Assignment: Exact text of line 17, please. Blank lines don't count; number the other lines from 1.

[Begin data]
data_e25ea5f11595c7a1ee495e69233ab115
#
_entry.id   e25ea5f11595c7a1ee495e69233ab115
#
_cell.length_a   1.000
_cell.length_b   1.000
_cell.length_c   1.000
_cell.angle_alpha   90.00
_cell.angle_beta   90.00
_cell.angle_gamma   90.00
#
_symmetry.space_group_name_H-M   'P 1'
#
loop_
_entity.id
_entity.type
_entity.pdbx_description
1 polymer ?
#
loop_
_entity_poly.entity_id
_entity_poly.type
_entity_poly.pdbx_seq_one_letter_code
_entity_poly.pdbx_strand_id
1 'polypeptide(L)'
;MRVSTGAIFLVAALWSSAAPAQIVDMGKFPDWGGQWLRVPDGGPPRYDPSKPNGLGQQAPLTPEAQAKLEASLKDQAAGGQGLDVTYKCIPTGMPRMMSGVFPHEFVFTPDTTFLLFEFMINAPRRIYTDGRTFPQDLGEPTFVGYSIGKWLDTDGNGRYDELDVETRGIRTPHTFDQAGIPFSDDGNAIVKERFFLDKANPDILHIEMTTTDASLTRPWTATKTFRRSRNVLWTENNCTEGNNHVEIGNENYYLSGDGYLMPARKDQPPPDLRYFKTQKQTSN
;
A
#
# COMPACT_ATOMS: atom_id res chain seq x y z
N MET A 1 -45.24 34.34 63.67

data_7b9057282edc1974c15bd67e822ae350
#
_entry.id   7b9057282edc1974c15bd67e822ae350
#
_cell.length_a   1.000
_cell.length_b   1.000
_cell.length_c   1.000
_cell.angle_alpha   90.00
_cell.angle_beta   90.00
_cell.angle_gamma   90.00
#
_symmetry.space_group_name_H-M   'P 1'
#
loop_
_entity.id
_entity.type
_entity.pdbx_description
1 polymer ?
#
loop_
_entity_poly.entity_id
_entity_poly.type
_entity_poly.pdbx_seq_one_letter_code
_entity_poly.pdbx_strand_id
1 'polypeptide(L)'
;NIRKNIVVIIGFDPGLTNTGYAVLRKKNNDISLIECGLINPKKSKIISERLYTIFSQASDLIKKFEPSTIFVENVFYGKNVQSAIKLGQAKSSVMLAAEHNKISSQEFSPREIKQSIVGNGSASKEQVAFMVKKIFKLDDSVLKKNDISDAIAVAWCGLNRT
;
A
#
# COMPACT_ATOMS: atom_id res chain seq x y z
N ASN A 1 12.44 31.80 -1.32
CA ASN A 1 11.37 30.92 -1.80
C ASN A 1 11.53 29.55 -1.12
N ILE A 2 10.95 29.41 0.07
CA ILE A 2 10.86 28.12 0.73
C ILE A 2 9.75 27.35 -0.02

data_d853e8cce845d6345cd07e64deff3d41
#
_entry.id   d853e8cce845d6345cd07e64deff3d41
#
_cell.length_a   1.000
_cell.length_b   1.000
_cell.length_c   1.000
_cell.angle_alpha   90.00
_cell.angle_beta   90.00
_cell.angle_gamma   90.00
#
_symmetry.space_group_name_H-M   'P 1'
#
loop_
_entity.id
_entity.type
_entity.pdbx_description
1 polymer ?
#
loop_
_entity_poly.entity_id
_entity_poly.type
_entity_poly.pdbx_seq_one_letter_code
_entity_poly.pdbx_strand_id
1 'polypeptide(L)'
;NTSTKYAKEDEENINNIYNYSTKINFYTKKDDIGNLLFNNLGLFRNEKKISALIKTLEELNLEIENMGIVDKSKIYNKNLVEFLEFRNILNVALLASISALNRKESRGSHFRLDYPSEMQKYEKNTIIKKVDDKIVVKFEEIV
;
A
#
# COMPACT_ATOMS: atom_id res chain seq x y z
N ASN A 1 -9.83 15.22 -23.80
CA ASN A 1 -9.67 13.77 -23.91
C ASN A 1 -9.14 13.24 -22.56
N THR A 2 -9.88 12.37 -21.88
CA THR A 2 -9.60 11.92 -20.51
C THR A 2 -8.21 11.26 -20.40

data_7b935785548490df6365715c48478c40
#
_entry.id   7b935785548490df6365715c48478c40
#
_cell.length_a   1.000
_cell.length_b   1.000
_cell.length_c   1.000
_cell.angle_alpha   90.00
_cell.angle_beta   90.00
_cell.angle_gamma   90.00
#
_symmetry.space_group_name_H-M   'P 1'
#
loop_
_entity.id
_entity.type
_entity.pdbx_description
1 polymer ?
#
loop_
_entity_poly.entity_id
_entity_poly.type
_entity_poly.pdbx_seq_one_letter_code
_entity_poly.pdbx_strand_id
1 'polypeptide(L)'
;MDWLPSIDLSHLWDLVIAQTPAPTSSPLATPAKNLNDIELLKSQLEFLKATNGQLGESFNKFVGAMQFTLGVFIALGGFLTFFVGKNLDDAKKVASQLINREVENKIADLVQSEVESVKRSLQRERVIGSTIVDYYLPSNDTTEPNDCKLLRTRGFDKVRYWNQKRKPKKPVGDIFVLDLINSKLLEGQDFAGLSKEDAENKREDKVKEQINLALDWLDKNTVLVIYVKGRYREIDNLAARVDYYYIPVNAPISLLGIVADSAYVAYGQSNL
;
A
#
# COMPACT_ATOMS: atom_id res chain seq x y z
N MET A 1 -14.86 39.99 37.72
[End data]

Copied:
_entity.pdbx_description